Sandy

        #96827

        You will definitely not find the TSIO-520s to have the reliability of your IO-470s.

        That said, a lot of it does have to do with power settings. Many people are of the “I bought this airplane to go fast” mentality. Nothing wrong with that, but the engines do tend to not last as long when you do it that way. You would likely get good service out of the engines if you operate at conservative power settings.

        One of my friends recently got the engines in his P-Baron overhauled at 2200 or 2400 SMOH (I forget which exactly). He bought the plane with 1000 SMOH and it just had a top overhaul done. Not a single cylinder touched between 1000 hours and overhaul. He flew the plane LOP at about 65% power. I believe the P-Baron engines are pretty similar to the 340 engines.

        #96828
        rwelsh
        Participant

          Cylinders have always been the bugaboo on these engines. All three cylinder manufactures have had recalls and SBs about bad cylinder construction. You can have the cylinders pass a compression test when it is down to around 50/80 according to TCM’s Service Bulletin. The turbo blows a lot of air into the cylinders so some leakage doesn’t show when flying except above FL230 you may run out of boost in a weak engine. But you can run the RPM up to 2500 or higher to get more mass airflow through the turbo to maintain power in the upper flight levels. If you run LOP, then you will most always need a higher RPM above FL230 unless the plane has RAM 7 turbos on it as these maintain boost at higher altitudes. If the OAT is colder then standard, you can maintain boost up higher, but usually the OAT is hotter then standard which hurts performance up high.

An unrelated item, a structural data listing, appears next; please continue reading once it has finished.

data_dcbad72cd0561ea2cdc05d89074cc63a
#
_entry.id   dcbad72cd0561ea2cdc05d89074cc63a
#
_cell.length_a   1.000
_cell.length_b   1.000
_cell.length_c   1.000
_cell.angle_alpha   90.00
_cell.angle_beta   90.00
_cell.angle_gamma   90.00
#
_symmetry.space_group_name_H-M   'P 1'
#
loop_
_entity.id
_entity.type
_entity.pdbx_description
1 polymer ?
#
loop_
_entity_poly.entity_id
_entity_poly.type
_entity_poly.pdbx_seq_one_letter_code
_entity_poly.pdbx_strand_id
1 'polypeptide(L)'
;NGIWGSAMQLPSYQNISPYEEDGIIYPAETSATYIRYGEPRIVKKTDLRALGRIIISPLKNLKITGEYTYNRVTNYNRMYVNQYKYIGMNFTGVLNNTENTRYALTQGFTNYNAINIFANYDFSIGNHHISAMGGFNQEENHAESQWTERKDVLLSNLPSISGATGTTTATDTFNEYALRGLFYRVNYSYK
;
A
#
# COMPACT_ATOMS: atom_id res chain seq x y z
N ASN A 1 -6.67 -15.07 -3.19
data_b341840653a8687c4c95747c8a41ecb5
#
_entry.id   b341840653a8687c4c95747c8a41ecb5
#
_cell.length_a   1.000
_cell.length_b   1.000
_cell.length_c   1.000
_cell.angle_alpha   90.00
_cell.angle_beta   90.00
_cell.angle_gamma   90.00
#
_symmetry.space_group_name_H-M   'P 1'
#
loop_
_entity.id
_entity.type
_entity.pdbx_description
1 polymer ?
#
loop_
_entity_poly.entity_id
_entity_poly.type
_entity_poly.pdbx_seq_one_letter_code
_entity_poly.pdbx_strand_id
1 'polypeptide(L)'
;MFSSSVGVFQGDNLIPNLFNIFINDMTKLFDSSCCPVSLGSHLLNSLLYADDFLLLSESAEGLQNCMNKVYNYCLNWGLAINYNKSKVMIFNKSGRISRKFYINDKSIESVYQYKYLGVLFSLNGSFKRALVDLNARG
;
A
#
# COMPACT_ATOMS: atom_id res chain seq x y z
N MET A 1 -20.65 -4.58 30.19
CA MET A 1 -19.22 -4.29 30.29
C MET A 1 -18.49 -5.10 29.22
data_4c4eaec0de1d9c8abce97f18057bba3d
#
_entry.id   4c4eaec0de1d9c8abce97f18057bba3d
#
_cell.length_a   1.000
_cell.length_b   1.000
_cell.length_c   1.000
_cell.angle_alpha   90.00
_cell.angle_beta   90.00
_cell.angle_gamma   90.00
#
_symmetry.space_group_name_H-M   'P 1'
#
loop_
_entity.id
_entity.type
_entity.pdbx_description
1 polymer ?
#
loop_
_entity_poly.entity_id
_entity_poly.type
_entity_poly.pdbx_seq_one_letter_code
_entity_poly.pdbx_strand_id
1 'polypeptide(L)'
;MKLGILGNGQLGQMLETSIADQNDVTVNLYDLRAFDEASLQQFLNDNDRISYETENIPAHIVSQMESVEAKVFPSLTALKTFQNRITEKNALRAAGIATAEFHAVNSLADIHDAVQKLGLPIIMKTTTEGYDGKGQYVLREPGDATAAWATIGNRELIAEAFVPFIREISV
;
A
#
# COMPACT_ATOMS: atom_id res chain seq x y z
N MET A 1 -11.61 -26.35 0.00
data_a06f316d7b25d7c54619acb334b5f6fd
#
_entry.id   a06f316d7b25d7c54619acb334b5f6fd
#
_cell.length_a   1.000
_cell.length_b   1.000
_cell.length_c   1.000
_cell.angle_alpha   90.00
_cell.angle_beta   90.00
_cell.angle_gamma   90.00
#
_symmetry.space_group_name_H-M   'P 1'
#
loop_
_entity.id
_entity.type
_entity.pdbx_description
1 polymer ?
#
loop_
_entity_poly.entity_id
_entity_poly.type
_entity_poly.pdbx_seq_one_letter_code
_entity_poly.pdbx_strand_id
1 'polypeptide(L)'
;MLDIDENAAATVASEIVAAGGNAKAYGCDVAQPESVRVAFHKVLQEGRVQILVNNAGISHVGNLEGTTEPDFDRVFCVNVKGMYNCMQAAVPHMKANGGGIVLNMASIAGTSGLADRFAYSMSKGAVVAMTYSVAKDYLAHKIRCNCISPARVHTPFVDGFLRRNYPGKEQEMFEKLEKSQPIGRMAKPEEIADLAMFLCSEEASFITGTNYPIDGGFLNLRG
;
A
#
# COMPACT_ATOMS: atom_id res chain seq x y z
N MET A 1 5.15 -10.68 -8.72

The other problem with these engines is the lifters and cam. This occurs mostly in coastal areas on planes that are not flown regularly as the oil flows off the cam lobe and lifter face with non use and then corrosion takes hold. It is possible to remove the push rods from a cylinder and then remove the lifter and observe the cam lobe and lifter face. I imagine some sellers would not approve of this procedure as it involves some baffle removal and other things.

          Not to start an argument, but owners using LOP seem to get more hours out of the cylinders/engines then those running ROP; this assumes you know how to set up for LOP running and you have a good engine monitor that you know how to use and interpret. I have 1150 hours since I field overhauled the engines and I still only use 1 quart of oil between oil changes, and I have run LOP since 20 hours after the overhauls. I run LOP at all altitudes even down low below 1,000 feet. I just looked at the last 10 flights on my Insight G3 engine monitors and see I am using 74 percent power using a little over 15.2 GPH with CHTs never more then 390dF and getting over 200 KTAS. LOP is not for the inattentive type of pilot as you have to be engaged with the engines.

          Good luck in you 340 hunt. I previously had a 310 also, but will never go back even with the extra expense of a pressuized turbo plane.

          #96834
          quote RWELSH: